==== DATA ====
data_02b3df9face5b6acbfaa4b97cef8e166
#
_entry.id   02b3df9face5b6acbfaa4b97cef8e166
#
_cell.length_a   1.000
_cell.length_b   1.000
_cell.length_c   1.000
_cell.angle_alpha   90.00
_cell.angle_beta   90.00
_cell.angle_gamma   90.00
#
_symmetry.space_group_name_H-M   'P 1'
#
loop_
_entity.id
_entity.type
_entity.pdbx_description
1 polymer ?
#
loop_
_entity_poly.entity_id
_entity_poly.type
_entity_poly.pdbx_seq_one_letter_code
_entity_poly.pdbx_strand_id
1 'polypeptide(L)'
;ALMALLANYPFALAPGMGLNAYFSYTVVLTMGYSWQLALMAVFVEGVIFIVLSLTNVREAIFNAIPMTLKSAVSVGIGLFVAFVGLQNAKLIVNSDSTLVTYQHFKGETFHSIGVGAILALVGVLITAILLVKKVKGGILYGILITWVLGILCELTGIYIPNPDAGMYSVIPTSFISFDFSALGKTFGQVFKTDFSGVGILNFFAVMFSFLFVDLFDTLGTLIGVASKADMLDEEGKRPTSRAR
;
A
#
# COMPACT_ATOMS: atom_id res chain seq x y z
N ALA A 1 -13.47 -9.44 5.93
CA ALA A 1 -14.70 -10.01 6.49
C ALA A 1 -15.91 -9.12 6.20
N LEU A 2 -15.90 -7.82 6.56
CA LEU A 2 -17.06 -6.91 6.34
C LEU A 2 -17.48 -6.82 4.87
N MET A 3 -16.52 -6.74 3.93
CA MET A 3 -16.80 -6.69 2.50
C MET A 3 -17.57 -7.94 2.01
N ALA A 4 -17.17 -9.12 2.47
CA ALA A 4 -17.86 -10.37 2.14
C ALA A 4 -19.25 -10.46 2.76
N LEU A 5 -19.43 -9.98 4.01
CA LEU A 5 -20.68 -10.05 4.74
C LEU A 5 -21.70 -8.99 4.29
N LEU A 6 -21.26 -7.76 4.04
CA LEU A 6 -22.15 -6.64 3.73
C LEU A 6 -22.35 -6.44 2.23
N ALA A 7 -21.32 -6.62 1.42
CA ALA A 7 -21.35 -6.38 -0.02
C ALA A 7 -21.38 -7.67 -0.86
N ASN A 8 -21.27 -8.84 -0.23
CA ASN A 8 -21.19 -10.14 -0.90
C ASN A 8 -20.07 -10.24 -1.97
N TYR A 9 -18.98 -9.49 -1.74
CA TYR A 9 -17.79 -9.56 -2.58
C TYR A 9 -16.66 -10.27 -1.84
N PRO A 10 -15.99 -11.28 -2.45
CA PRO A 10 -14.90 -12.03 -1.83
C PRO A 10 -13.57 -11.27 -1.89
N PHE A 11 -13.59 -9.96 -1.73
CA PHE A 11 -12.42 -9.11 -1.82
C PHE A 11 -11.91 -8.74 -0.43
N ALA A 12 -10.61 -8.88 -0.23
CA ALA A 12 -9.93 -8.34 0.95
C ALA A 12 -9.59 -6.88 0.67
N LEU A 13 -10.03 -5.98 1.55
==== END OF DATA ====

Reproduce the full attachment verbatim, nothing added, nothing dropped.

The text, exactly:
data_02b3df9face5b6acbfaa4b97cef8e166
#
_entry.id   02b3df9face5b6acbfaa4b97cef8e166
#
_cell.length_a   1.000
_cell.length_b   1.000
_cell.length_c   1.000
_cell.angle_alpha   90.00
_cell.angle_beta   90.00
_cell.angle_gamma   90.00
#
_symmetry.space_group_name_H-M   'P 1'
#
loop_
_entity.id
_entity.type
_entity.pdbx_description
1 polymer ?
#
loop_
_entity_poly.entity_id
_entity_poly.type
_entity_poly.pdbx_seq_one_letter_code
_entity_poly.pdbx_strand_id
1 'polypeptide(L)'
;ALMALLANYPFALAPGMGLNAYFSYTVVLTMGYSWQLALMAVFVEGVIFIVLSLTNVREAIFNAIPMTLKSAVSVGIGLFVAFVGLQNAKLIVNSDSTLVTYQHFKGETFHSIGVGAILALVGVLITAILLVKKVKGGILYGILITWVLGILCELTGIYIPNPDAGMYSVIPTSFISFDFSALGKTFGQVFKTDFSGVGILNFFAVMFSFLFVDLFDTLGTLIGVASKADMLDEEGKRPTSRAR
;
A
#
# COMPACT_ATOMS: atom_id res chain seq x y z
N ALA A 1 -13.47 -9.44 5.93
CA ALA A 1 -14.70 -10.01 6.49
C ALA A 1 -15.91 -9.12 6.20
N LEU A 2 -15.90 -7.82 6.56
CA LEU A 2 -17.06 -6.91 6.34
C LEU A 2 -17.48 -6.82 4.87
N MET A 3 -16.52 -6.74 3.93
CA MET A 3 -16.80 -6.69 2.50
C MET A 3 -17.57 -7.94 2.01
N ALA A 4 -17.17 -9.12 2.47
CA ALA A 4 -17.86 -10.37 2.14
C ALA A 4 -19.25 -10.46 2.76
N LEU A 5 -19.43 -9.98 4.01
CA LEU A 5 -20.68 -10.05 4.74
C LEU A 5 -21.70 -8.99 4.29
N LEU A 6 -21.26 -7.76 4.04
CA LEU A 6 -22.15 -6.64 3.73
C LEU A 6 -22.35 -6.44 2.23
N ALA A 7 -21.32 -6.62 1.42
CA ALA A 7 -21.35 -6.38 -0.02
C ALA A 7 -21.38 -7.67 -0.86
N ASN A 8 -21.27 -8.84 -0.23
CA ASN A 8 -21.19 -10.14 -0.90
C ASN A 8 -20.07 -10.24 -1.97
N TYR A 9 -18.98 -9.49 -1.74
CA TYR A 9 -17.79 -9.56 -2.58
C TYR A 9 -16.66 -10.27 -1.84
N PRO A 10 -15.99 -11.28 -2.45
CA PRO A 10 -14.90 -12.03 -1.83
C PRO A 10 -13.57 -11.27 -1.89
N PHE A 11 -13.59 -9.96 -1.73
CA PHE A 11 -12.42 -9.11 -1.82
C PHE A 11 -11.91 -8.74 -0.43
N ALA A 12 -10.61 -8.88 -0.23
CA ALA A 12 -9.93 -8.34 0.95
C ALA A 12 -9.59 -6.88 0.67
N LEU A 13 -10.03 -5.98 1.55